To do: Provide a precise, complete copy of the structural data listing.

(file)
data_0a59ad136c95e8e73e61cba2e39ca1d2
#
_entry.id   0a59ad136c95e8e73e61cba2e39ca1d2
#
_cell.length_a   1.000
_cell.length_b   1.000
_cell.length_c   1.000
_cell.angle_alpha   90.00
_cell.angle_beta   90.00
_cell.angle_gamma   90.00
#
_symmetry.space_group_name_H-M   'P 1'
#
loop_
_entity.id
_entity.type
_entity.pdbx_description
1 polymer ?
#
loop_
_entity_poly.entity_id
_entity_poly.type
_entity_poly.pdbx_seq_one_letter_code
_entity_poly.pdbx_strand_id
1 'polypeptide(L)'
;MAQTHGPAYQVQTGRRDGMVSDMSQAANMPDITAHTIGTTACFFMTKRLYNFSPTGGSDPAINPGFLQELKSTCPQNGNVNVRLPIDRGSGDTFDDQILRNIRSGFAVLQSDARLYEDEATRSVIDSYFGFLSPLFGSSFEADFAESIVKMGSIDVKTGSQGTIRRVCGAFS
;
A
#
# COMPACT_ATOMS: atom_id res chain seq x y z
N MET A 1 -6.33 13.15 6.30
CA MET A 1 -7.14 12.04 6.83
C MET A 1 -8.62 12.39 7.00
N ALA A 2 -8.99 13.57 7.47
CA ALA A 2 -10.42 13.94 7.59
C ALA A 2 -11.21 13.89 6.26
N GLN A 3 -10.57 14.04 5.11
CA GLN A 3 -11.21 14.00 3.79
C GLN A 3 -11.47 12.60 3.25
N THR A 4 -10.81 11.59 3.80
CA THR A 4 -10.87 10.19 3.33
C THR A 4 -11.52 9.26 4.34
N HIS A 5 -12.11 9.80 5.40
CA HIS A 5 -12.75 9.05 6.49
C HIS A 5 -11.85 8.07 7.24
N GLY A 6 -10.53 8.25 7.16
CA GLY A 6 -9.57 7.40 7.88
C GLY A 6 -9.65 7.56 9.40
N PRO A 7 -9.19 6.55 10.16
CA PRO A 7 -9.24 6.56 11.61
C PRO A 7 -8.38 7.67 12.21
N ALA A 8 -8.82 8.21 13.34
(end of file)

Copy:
data_0a59ad136c95e8e73e61cba2e39ca1d2
#
_entry.id   0a59ad136c95e8e73e61cba2e39ca1d2
#
_cell.length_a   1.000
_cell.length_b   1.000
_cell.length_c   1.000
_cell.angle_alpha   90.00
_cell.angle_beta   90.00
_cell.angle_gamma   90.00
#
_symmetry.space_group_name_H-M   'P 1'
#
loop_
_entity.id
_entity.type
_entity.pdbx_description
1 polymer ?
#
loop_
_entity_poly.entity_id
_entity_poly.type
_entity_poly.pdbx_seq_one_letter_code
_entity_poly.pdbx_strand_id
1 'polypeptide(L)'
;MAQTHGPAYQVQTGRRDGMVSDMSQAANMPDITAHTIGTTACFFMTKRLYNFSPTGGSDPAINPGFLQELKSTCPQNGNVNVRLPIDRGSGDTFDDQILRNIRSGFAVLQSDARLYEDEATRSVIDSYFGFLSPLFGSSFEADFAESIVKMGSIDVKTGSQGTIRRVCGAFS
;
A
#
# COMPACT_ATOMS: atom_id res chain seq x y z
N MET A 1 -6.33 13.15 6.30
CA MET A 1 -7.14 12.04 6.83
C MET A 1 -8.62 12.39 7.00
N ALA A 2 -8.99 13.57 7.47
CA ALA A 2 -10.42 13.94 7.59
C ALA A 2 -11.21 13.89 6.26
N GLN A 3 -10.57 14.04 5.11
CA GLN A 3 -11.21 14.00 3.79
C GLN A 3 -11.47 12.60 3.25
N THR A 4 -10.81 11.59 3.80
CA THR A 4 -10.87 10.19 3.33
C THR A 4 -11.52 9.26 4.34
N HIS A 5 -12.11 9.80 5.40
CA HIS A 5 -12.75 9.05 6.49
C HIS A 5 -11.85 8.07 7.24
N GLY A 6 -10.53 8.25 7.16
CA GLY A 6 -9.57 7.40 7.88
C GLY A 6 -9.65 7.56 9.40
N PRO A 7 -9.19 6.55 10.16
CA PRO A 7 -9.24 6.56 11.61
C PRO A 7 -8.38 7.67 12.21
N ALA A 8 -8.82 8.21 13.34